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Theory of Mind – Part 2

As mentioned in the last article, ‘Theory of Mind’ (ToM) involves recognition and attribution of mental states in others or oneself and it is crucial for making references and predicting behaviors. ‘Mind-blindness’ is a theory that suggests the ASD population suffers from varying degrees of impairment in ToM, or sometimes referred as ‘mind-reading’ (Baron-Cohen et al. 2015). Some people might wonder if it is possible to teach children with ASD to mind-read. Howlin and colleagues (1999) pointed out that explicit teaching provides an alternative route for mind-reading, by which leads to improvement in social and communication. The following is some of the teaching elements proposed by the authors.

Emotions

  • Level 1: Teach students to recognize facial expression from photographs.
  • Level 2: Teach students to recognize emotion from schematic drawings.
  • Level 3: Teach students to identify emotions that are triggered by situations (‘situation-based’ emotion), for instance fear when a fierce bear is approaching.
  • Level 4: Teach students to identify emotions that are produced by fulfilled and unfulfilled desire (‘desire-based’ emotions).
  • Level 5: Teach students to identify emotions that are caused by what a person thinks, despite it conflicts with reality (‘belief-based’ emotions).



Informational States

Level 1: Simple visual perspective taking
This phase aims at teaching students to understand different people can see different things. For example: Two different pictures are presented to the student and the teacher, and the teacher asks the student “What do you see?” and “What do I see?”

Level 2: Complex visual perspective taking
This level involves recognizing not only what others see but also how things appear to them.
For example: The student and the teacher sit across from each other while looking at the same picture. The student is then asked “When I/you look at the picture, is it right way up or upside down?”

Level 3: Understanding the principles of ‘Seeing/hearing/feeling-leads-to-knowing’
– This level targets students’ ability to understand that people only know what they have experienced directly or indirectly. For example, a big box and a small box (both solid with lids on) are presented to the student. The teacher instructs the student to close his/her eyes or uses any other means to obscure his/her eyesight before putting a crayon in one of the boxes. Later the student is asked “Do you know where the crayon is?”, ‘Why don’t you know where the crayon is?” To increase complexity, similar situation is set up but with addition of a third agent witnessing or not witnessing the movement of crayon. The student is asked “Does so-and-so know where the crayon is?” and “How does so-and-so know?”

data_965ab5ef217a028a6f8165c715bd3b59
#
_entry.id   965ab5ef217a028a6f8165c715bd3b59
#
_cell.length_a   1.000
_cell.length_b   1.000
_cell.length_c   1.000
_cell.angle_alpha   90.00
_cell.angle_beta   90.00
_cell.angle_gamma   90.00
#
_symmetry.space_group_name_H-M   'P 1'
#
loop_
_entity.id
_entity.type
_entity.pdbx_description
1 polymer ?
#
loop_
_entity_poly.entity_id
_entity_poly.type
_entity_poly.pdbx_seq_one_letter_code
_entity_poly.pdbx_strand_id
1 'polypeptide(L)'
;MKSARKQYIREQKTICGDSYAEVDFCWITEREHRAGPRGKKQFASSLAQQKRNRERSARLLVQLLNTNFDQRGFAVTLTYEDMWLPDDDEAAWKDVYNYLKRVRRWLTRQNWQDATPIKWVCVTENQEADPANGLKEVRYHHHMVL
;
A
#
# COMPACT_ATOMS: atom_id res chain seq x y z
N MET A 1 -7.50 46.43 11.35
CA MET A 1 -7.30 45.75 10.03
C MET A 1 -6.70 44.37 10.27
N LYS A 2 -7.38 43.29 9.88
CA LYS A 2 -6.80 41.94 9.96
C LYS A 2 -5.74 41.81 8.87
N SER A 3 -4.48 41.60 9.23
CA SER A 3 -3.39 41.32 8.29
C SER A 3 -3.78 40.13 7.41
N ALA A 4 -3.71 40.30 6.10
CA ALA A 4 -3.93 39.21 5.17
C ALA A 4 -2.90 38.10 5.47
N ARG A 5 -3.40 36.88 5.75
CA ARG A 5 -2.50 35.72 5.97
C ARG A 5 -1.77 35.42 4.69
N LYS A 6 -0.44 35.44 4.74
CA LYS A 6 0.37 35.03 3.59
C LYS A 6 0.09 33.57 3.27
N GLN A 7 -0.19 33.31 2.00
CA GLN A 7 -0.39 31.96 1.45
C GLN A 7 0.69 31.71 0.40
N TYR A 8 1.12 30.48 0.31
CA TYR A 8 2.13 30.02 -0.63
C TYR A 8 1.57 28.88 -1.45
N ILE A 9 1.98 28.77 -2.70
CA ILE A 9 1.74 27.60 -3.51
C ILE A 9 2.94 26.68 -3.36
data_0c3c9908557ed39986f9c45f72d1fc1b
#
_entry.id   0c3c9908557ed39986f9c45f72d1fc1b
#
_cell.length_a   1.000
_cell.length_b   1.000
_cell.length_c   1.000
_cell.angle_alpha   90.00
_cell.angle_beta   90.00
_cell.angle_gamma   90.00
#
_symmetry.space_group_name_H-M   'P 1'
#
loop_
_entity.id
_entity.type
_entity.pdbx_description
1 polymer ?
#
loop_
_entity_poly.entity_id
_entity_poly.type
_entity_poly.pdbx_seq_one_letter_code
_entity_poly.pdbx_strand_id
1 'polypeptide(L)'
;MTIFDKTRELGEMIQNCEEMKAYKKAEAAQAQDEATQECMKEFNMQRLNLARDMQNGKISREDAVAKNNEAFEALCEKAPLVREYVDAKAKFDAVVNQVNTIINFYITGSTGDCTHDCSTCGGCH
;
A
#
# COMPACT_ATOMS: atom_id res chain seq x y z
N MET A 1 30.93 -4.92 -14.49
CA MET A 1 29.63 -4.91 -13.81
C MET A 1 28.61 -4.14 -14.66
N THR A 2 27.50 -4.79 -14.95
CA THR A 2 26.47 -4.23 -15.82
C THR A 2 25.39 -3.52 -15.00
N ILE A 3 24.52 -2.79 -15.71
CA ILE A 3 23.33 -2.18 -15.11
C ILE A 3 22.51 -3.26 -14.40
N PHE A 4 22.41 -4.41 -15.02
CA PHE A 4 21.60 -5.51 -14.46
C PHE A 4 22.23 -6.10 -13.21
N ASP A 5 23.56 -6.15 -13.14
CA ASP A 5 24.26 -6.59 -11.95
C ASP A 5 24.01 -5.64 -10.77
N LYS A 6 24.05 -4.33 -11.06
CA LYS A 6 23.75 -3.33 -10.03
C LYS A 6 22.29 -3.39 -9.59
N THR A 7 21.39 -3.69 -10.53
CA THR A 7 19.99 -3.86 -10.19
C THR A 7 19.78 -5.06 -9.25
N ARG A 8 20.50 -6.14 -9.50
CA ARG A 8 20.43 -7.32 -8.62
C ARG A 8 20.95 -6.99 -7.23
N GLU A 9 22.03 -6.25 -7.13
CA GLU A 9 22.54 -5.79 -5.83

Level 4: Predicting actions based on a person’s knowledge
This level involves understanding people can hold true beliefs and predicting others’ actions based on what a person knows.

Level 5: Understanding false beliefs
The goal of this level is to increase students’ understanding that people can hold false beliefs through ‘unexpected transfer’ task and ‘unexpected contents’ task.
‘Unexpected transfer’ task involves the unexpected change of object location; and ‘unexpected contents’ task is related to the unanticipated change of content. The well-known Sally-Anne and Smarties tests are the perfect examples of these tasks.


The original Sally-Anne cartoon used in the test by Baron-Cohen, Leslie and Frith (1985) – from wikipedia

As many of you might have known individuals with ASD might find generalizing learnt skills across different settings/materials/people challenging, thus using multiple sets of example and teaching material is imperative. And of course, utilizing naturally occurring opportunities and games is beneficial for generalization but also makes teaching fun and functional as well.



References

1. Baron-Cohen, S., Bowen, D. C., Holt, R. J., Allison, C., Auyeung, B., Lombardo, M. V., Smith, P., & Lai, M.C. (2015). The “Reading the Mind in the Eyes” Test: Complete Absence of Typical Sex Difference in ~400 Men and Women with Autism. PLoS ONE 10(8), e0136521.
2. Howlin, P., Baron-Cohen, S., & Hadwin, J. (1999). Teaching Children with Autism to Mind-Read. West Sussex: John Wiley & Sons Ltd.



Information provided by:

Teresa Ng (Autism Partnership Senior Case Supervisor)
Teresa Ng
Ms. Teresa Ng, a master degree holder in Applied Behavior Analysis (ABA) from St. Cloud State University and a Board Certified Behavior Analyst, joined AP in 2001. Over the past decade, she has received regular training from Dr. Ronald Leaf and Dr. John McEachin and acquired extensive experience in treating and developing treatment programs for young children and adolescents with ASD as both therapist and supervisor. Apart from providing parent training, staff training, consultation to local and oversea families in South Africa, Malaysia, the Philippines, and Mainland China, and conducting workshops in local preschools and non-profitable organizations, she has been responsible for overseeing Little Learners, a simulated kindergarten classroom using ABA approach. Currently, she is responsible for local and overseas consultation, case management, program design, and case supervision.

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